OutputFrames represent data coming out of the function. Upon reception of a result data structure on the j-th output stream of a function, an invoker

  1. MUST serialize the data structure to a series of bytes (hereafter the OutputFrame payload) by selecting a MIME type that is compatible with the preference ordered list of MIME types specified in the j-th string of expectedContentTypes seen in the StartFrame. As a consequence, the invoker MUST not send any OutputFrames until it has received the StartFrame.
  2. If such a MIME type is not supported, then it MUST fail this rpc invocation with a crafted status error of code InvalidArgument and the error message MUST start with "Invoker: Not Acceptable". An invoker MAY append error details to that message prefix. These details SHOULD start with punctuation to separate them from the error message prefix.
  3. If it cannot otherwise successfully serialize data using such a MIME type, then it MUST fail this rpc invocation with a crafted status error of code Unknown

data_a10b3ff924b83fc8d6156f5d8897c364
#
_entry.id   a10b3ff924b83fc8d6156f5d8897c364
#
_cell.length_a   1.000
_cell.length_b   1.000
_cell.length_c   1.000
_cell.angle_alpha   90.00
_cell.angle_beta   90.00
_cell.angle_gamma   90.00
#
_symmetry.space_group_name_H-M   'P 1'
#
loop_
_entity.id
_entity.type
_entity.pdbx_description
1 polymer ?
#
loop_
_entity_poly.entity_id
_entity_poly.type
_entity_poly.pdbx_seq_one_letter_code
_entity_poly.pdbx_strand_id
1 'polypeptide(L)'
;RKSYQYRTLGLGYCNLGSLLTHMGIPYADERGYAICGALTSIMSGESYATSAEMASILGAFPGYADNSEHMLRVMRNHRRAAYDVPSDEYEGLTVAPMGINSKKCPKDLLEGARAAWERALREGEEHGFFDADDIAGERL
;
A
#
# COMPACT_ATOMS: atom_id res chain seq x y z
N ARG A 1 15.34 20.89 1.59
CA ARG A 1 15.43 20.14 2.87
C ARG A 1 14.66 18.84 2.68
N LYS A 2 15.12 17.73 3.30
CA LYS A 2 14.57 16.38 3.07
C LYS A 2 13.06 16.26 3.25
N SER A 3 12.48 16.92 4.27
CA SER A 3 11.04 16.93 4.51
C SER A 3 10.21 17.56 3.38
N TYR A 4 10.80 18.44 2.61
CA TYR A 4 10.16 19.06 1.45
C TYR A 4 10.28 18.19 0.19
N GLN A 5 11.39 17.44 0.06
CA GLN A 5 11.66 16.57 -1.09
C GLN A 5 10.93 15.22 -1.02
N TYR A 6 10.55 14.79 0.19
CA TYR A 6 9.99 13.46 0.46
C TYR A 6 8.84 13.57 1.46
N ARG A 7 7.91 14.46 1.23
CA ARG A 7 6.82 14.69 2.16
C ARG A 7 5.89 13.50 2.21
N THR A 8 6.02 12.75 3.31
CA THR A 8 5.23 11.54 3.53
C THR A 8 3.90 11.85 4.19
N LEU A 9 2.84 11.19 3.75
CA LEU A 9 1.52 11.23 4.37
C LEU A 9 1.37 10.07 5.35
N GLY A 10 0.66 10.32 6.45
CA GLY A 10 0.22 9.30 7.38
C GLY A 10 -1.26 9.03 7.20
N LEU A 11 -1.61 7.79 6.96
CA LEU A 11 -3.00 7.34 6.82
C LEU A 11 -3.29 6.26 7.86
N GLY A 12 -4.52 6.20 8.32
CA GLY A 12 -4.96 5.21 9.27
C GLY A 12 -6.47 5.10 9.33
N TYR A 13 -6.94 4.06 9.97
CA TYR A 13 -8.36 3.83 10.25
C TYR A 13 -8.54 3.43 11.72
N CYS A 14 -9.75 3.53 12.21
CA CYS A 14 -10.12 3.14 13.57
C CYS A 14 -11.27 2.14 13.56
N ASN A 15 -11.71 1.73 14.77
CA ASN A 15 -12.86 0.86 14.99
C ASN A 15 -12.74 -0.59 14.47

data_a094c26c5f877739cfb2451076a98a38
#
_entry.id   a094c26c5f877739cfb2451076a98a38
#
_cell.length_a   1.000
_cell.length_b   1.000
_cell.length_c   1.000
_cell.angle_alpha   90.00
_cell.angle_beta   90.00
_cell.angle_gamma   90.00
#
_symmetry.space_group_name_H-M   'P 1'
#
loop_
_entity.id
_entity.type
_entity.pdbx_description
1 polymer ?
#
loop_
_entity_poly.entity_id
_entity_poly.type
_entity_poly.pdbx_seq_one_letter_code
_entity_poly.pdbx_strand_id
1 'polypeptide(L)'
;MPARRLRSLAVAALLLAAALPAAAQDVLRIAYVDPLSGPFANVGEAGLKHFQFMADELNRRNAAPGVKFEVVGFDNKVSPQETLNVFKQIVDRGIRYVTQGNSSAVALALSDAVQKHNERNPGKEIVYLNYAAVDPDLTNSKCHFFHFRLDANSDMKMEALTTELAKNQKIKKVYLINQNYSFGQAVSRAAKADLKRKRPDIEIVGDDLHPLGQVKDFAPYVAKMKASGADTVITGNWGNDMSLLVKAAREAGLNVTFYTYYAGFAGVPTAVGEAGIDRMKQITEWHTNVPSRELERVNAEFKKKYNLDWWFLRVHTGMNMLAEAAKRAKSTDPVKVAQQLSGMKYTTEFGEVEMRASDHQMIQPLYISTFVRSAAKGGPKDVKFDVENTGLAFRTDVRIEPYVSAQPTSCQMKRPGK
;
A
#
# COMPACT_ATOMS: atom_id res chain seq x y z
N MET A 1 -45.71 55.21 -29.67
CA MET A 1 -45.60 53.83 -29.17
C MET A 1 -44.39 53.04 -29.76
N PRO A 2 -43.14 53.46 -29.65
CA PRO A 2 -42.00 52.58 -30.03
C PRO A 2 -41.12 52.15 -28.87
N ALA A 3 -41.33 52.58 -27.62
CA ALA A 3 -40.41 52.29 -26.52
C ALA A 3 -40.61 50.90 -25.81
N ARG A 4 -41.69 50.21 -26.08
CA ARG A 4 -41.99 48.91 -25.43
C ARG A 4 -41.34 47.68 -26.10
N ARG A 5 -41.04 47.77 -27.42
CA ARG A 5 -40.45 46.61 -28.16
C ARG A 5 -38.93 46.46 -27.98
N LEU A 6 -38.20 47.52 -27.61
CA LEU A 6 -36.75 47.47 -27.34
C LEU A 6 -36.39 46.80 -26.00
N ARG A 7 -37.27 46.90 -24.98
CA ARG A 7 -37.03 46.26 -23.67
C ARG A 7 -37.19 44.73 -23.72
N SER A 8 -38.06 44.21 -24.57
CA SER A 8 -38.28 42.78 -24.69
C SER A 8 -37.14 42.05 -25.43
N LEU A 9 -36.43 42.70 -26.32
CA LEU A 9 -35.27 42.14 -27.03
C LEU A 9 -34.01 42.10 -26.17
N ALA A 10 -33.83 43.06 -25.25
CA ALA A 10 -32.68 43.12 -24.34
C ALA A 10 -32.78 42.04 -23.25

4. Otherwise, it MUST set the value of the payload field of the frame to the byte representation of the data, and the contentType field to the concrete MIME type that was selected for serialization
  5. MUST set the resultIndex field of the frame to j
  6. MAY set additional custom headers.

The ordering guarantees relevant to OutputFrames are the following: if a function emits two data structures A and B on its j-th output stream, and A is emitted before B, then an invoker MUST send the serialized representation of A before the representation of B back to the streaming processor.

Supported MIME Types

An invoker SHOULD support the following MIME types, both when dealing with receiving data and when asked to serialize data back to the streaming processor: